On their debut LP, 2003's 'Effloresce', Oceansize exhibited a talent for assembling vast, mobile audio structures capable of annihilating all in their wake and in doing such earned themselves the dual tags of one of the most promising and most aptly-named bands in the country. The release of the EP 'Music For Nurses' in late 2004, displayed a similar penchant for capacious sonic scope but also revealed a new direct, more aggressive streak. It is thus with their new album 'Everyone Into Position' that the listener is able to hear something approaching a culmination to this process. One of the fundamental problems with many bands (correctly or not) subsumed under the post-rock genre is that tracks, while often compelling, are left flabby with the self-indulgences of its creators left unchecked. This cannot be said about 'Everyone Into Position'. Although all bar one of its tracks clocks in at over five minutes, the constant shifts in tonal, melodic and rhythmic emphasis ensure that each song is as streamlined and fat-free as possible. Opener 'The Charm Offensive' demonstrates this very point where an opening melody menacingly backed by rolling toms and the kind of creeping guitar hook Trent Reznor would be proud of shifts effortlessly into salvos of grinding wah-wah riffage and tip-toeing vocals before unleashing the full brunt of a three-pronged guitar attack in a tidal wave of power chord demolition.
New Single 'Heaven Alive' has its heartbeat set around Jon Ellis' pulsing bassline before exploding into - shock of shocks - a post-rock chorus to which you can actually sing along. 'A Homage To Shame' thunders along with metallic intent and 'Music For A Nurse' explores the kind of esoteric, ethereal territory more commonly associated with Mogwai and Sigur Ros.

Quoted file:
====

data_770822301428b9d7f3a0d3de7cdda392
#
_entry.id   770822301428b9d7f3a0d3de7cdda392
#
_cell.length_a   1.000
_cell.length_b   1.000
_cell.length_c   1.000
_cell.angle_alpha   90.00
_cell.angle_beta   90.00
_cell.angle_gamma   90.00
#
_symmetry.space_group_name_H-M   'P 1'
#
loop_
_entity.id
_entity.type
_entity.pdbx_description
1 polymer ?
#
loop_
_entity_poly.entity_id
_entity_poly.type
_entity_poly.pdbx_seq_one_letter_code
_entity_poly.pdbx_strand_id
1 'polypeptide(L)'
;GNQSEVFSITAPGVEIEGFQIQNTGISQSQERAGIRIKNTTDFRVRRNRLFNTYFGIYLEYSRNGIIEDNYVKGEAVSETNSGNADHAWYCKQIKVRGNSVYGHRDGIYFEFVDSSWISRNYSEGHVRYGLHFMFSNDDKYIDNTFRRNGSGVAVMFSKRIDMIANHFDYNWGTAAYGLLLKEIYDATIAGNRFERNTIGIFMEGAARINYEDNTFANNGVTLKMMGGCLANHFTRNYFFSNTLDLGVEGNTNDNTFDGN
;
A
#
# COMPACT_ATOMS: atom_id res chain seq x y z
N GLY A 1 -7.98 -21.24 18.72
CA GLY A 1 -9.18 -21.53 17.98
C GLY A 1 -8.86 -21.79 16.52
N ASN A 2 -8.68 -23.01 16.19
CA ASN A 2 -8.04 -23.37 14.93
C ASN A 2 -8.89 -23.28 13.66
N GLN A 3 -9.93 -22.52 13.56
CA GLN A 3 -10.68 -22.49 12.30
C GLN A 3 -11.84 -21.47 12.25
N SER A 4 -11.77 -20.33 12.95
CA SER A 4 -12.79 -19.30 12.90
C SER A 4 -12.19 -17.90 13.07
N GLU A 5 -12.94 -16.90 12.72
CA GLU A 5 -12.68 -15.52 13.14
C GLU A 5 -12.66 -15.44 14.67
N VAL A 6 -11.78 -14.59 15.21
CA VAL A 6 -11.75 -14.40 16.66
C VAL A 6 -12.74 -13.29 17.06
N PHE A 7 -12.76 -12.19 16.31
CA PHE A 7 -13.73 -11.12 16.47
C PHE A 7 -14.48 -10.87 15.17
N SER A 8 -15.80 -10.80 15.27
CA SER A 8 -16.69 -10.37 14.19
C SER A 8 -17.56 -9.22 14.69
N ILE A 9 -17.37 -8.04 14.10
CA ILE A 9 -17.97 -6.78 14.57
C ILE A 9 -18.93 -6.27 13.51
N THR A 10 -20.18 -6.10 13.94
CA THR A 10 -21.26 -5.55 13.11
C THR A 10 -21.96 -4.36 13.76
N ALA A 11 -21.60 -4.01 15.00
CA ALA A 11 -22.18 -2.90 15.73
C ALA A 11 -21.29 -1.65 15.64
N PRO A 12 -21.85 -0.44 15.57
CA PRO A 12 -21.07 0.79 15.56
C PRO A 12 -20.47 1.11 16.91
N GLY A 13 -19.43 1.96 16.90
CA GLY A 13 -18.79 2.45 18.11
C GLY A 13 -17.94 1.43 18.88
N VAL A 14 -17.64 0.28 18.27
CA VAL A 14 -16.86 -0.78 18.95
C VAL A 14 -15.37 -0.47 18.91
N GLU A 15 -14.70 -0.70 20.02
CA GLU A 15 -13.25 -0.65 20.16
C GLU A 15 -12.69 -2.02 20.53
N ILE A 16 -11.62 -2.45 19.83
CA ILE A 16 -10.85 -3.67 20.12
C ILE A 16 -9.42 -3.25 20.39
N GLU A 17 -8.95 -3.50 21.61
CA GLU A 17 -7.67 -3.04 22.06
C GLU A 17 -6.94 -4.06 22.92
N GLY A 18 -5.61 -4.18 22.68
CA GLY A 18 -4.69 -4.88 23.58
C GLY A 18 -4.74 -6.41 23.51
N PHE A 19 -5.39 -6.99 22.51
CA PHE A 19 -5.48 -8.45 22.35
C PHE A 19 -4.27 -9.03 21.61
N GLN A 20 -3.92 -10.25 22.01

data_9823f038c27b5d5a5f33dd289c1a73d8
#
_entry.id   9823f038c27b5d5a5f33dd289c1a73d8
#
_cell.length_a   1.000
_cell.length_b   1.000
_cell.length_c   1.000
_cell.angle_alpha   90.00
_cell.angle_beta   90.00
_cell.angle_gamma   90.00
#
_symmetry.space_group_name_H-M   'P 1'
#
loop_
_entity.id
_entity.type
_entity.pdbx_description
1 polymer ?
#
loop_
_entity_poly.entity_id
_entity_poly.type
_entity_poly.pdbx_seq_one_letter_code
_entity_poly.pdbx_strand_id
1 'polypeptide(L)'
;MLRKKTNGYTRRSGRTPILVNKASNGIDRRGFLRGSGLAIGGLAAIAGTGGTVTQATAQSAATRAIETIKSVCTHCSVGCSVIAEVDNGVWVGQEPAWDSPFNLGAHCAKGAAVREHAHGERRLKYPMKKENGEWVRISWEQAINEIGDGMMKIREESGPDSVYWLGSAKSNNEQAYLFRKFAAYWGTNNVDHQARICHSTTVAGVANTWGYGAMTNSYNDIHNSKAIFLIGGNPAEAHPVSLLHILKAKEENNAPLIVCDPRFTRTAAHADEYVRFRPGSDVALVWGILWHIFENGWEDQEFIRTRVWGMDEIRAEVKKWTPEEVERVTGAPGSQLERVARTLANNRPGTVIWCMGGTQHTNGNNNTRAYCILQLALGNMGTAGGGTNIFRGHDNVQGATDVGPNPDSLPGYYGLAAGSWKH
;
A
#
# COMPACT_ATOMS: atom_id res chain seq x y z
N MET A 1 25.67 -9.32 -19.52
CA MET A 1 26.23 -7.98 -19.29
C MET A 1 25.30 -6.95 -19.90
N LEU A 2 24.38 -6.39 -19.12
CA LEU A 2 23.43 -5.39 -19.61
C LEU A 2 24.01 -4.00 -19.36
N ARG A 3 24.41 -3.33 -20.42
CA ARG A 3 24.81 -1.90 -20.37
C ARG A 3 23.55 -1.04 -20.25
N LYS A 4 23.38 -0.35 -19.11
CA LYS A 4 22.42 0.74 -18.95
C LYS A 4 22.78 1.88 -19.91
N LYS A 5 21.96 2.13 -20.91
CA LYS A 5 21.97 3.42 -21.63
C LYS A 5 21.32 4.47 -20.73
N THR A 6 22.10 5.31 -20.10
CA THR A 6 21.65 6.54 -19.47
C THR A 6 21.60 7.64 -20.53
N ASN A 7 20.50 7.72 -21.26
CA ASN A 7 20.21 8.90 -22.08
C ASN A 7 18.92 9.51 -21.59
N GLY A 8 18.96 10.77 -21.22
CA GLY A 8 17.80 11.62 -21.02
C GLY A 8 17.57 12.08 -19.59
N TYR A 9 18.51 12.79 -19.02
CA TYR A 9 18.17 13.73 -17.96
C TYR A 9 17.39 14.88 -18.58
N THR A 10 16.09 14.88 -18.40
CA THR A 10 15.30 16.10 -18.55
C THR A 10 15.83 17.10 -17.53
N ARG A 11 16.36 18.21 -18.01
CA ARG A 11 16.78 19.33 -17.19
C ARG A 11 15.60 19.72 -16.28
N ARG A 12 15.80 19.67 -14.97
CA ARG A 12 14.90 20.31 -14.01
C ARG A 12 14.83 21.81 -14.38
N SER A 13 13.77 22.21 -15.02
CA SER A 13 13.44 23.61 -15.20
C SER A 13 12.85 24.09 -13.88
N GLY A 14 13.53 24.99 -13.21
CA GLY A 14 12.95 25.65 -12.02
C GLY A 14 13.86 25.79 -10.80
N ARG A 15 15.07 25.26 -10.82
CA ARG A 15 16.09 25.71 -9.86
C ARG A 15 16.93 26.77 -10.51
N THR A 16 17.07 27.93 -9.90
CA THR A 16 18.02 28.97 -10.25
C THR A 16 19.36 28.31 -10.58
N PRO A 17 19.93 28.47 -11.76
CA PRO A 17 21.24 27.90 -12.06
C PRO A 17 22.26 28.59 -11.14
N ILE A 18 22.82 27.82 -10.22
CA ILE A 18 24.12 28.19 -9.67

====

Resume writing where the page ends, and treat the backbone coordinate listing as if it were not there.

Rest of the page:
A great deal of credit for this album should seemingly be directed the way of producer Dan Austin who has managed to allow each sound on the album to be distinguished and glide in and out of focus accordingly. Even Mike Vennart's vocal which might otherwise patently have been buried under such an avalanche of instrumental muscle is confident, clearly audible and far higher in the mix than on their debut.
The album closes around a trilogy of tracks the band themselves have dubbed their "church suite". 'Mine Host' finds atmospheric piano and organ backed by a computerised voice reciting random numeric patterns and a whole host of other electronic flourishes effectively cleansing the listener from the torrent of sound which preceded it. 'You Can't Keep A Bad Man Down' sounds like a twenty-first century Pink Floyd playing with the mythical Nigel Tufnel amps that "go up to eleven" and closer 'Ornament/ The Last Wrongs' feels like someone making their final confession and testament before soaring up heavenwards on a cloud of angelic vocal harmony.
The band have spoken a great deal about the pressure and amount of effort that went into following up a work such as 'Effloresce', but 'Everyone Into Position' is proof that it was time well spent. Everything now certainly is in position for Oceansize to augment their fanbase and gain the success they so thoroughly deserve.